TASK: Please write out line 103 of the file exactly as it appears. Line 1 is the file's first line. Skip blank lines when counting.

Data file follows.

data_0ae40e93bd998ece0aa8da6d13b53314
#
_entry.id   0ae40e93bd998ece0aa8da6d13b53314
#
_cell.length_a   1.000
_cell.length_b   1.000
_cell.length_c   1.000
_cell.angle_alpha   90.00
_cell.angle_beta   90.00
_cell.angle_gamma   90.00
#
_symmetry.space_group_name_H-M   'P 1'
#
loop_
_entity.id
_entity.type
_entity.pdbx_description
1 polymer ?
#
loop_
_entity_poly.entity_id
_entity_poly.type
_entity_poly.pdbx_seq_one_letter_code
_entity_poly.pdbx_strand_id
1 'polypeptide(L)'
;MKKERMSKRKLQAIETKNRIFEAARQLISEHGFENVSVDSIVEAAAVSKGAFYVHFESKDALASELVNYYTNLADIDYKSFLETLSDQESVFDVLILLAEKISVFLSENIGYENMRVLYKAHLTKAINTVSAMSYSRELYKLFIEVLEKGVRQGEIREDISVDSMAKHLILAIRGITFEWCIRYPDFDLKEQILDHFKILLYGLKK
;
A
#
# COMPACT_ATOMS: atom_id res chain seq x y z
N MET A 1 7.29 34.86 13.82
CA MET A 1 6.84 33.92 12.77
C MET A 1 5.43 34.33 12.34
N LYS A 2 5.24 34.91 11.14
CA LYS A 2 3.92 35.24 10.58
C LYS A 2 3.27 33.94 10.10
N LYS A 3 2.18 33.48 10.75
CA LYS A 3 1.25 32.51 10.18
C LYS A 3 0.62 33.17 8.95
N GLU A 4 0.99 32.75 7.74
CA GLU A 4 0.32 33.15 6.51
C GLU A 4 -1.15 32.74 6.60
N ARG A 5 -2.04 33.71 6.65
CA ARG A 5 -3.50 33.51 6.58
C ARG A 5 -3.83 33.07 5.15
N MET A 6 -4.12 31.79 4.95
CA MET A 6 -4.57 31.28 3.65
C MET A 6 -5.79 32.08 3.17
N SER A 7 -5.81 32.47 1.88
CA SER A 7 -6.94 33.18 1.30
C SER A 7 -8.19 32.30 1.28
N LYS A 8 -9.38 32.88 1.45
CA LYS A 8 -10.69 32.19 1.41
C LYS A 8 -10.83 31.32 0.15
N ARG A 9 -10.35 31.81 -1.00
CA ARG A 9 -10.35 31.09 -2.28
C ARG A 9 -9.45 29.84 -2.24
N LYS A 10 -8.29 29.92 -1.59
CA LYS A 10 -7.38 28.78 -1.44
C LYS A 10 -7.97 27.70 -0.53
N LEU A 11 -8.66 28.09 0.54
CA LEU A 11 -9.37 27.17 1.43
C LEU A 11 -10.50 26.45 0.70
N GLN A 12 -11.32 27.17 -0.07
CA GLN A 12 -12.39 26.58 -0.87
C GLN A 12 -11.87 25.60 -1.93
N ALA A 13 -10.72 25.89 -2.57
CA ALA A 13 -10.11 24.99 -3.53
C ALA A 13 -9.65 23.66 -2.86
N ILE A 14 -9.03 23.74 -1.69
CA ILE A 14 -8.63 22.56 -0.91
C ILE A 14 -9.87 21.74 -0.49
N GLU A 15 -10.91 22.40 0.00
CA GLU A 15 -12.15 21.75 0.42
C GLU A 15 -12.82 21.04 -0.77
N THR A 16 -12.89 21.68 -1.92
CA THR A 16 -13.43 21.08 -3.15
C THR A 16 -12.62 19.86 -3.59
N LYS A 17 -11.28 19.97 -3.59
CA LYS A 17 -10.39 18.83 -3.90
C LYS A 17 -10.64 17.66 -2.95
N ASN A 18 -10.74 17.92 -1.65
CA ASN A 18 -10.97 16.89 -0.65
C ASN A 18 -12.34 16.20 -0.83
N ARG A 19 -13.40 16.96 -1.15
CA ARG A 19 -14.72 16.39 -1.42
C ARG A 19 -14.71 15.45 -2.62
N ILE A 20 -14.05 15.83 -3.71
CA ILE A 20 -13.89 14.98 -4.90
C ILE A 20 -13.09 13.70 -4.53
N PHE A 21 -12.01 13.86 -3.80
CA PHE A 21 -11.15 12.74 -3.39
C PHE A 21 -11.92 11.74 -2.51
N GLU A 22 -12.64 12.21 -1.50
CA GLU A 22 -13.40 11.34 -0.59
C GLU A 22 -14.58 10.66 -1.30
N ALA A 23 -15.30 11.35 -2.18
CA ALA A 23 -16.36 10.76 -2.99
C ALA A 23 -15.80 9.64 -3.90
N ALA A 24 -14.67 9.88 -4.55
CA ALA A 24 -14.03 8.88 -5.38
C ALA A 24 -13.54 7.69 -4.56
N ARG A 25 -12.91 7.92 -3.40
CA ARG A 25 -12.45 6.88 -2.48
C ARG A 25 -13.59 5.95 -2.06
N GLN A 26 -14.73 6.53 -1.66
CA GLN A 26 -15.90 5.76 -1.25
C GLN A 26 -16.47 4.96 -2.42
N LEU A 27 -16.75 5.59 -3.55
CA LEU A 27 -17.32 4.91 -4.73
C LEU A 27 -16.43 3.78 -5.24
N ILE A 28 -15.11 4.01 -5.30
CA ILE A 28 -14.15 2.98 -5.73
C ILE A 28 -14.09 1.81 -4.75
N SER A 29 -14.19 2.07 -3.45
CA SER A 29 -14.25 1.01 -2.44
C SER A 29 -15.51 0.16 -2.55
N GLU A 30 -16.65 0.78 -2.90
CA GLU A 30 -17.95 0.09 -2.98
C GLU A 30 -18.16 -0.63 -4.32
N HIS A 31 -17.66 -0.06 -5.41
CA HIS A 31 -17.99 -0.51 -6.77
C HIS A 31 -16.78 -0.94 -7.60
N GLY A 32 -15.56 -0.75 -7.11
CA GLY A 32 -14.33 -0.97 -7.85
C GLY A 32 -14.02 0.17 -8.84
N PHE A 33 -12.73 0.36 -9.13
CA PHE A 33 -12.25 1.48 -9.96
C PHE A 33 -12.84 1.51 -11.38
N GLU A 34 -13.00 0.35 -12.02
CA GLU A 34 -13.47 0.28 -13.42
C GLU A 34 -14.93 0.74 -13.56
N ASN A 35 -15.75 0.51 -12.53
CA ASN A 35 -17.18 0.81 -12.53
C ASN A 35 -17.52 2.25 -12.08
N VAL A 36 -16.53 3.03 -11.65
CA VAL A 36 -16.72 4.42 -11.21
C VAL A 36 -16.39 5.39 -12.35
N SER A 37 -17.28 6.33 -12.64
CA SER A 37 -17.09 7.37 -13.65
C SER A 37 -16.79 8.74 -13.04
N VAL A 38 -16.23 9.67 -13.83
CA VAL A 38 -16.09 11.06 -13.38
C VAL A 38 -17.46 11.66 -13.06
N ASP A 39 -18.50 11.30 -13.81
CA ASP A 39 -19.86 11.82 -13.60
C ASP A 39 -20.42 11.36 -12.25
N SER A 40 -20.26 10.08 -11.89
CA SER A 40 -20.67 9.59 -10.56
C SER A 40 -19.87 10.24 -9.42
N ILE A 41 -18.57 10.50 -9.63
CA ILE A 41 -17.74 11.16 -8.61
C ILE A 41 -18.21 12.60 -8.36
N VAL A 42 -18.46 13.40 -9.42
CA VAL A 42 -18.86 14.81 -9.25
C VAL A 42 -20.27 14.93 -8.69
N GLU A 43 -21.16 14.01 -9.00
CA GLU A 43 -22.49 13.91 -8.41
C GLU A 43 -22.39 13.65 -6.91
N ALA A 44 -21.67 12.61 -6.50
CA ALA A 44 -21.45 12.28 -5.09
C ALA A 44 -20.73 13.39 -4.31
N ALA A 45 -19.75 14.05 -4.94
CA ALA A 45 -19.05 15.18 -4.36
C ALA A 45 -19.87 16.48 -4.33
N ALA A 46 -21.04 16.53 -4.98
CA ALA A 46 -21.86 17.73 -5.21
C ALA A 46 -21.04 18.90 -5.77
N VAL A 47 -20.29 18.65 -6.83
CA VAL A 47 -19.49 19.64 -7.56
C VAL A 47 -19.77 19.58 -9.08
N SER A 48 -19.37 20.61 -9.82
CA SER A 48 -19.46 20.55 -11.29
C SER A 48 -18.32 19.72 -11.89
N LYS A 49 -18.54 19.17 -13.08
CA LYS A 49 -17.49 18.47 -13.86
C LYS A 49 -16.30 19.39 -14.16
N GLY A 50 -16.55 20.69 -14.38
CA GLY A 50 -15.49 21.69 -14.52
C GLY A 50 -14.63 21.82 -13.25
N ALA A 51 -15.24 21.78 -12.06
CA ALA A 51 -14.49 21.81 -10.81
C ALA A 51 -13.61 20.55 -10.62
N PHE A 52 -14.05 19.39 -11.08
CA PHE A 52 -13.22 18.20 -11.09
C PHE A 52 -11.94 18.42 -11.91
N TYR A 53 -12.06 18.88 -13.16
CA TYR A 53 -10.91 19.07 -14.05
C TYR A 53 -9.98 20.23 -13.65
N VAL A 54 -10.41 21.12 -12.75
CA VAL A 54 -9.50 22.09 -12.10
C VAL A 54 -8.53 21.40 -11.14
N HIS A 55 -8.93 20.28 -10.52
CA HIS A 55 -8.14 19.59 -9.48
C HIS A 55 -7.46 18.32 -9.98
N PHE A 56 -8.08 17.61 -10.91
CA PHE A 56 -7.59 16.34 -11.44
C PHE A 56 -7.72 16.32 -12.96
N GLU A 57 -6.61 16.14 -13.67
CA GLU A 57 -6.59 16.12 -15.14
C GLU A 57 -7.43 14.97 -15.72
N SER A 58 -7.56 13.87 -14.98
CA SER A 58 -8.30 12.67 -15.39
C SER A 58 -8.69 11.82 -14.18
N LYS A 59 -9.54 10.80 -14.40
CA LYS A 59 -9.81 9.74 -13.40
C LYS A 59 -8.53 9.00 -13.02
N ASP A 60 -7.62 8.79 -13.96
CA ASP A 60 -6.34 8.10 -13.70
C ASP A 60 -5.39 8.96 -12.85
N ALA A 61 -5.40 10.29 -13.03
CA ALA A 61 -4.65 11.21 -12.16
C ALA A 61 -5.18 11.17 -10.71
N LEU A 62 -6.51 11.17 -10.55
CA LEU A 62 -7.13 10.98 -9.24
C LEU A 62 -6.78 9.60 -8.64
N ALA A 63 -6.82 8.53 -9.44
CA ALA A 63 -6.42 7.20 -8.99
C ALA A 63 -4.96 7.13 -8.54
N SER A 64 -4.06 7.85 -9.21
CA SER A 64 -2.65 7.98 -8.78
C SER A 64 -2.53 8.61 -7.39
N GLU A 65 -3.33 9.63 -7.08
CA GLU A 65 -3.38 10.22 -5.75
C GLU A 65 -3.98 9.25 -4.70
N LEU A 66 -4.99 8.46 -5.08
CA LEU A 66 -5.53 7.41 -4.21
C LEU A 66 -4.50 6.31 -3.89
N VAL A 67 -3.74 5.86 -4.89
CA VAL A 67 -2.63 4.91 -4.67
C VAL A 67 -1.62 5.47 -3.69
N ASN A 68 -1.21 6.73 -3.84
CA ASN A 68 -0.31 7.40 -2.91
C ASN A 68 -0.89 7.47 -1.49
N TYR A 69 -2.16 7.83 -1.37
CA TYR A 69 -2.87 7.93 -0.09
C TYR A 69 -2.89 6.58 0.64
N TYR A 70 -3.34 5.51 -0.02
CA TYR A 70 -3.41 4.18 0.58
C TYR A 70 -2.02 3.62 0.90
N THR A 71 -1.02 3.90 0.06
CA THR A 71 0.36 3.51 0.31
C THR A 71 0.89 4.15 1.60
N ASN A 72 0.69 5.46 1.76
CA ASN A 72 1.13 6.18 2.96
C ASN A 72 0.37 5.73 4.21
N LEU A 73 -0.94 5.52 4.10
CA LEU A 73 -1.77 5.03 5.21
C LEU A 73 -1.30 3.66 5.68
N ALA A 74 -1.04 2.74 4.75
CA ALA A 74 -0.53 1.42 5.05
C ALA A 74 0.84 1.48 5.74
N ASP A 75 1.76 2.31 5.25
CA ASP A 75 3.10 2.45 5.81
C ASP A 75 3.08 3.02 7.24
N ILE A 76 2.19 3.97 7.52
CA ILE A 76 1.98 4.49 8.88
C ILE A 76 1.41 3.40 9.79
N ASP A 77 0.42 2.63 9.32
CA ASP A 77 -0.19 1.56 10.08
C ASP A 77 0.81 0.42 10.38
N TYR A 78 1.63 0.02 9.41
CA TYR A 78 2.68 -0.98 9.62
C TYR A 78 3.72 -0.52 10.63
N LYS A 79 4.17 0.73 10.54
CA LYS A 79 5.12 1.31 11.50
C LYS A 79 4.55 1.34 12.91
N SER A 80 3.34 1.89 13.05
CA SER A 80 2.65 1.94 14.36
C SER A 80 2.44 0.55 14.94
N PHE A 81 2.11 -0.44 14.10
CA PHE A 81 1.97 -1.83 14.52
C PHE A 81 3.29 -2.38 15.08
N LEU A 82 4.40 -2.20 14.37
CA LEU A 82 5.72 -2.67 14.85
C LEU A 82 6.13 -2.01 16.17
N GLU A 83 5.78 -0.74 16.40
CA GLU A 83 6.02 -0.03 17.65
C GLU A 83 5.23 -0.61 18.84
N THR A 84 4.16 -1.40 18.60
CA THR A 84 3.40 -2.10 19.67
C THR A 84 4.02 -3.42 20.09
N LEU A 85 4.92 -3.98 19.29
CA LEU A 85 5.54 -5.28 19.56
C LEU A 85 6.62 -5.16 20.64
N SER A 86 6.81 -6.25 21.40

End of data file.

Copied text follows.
N ARG A 25 -12.91 7.92 -3.40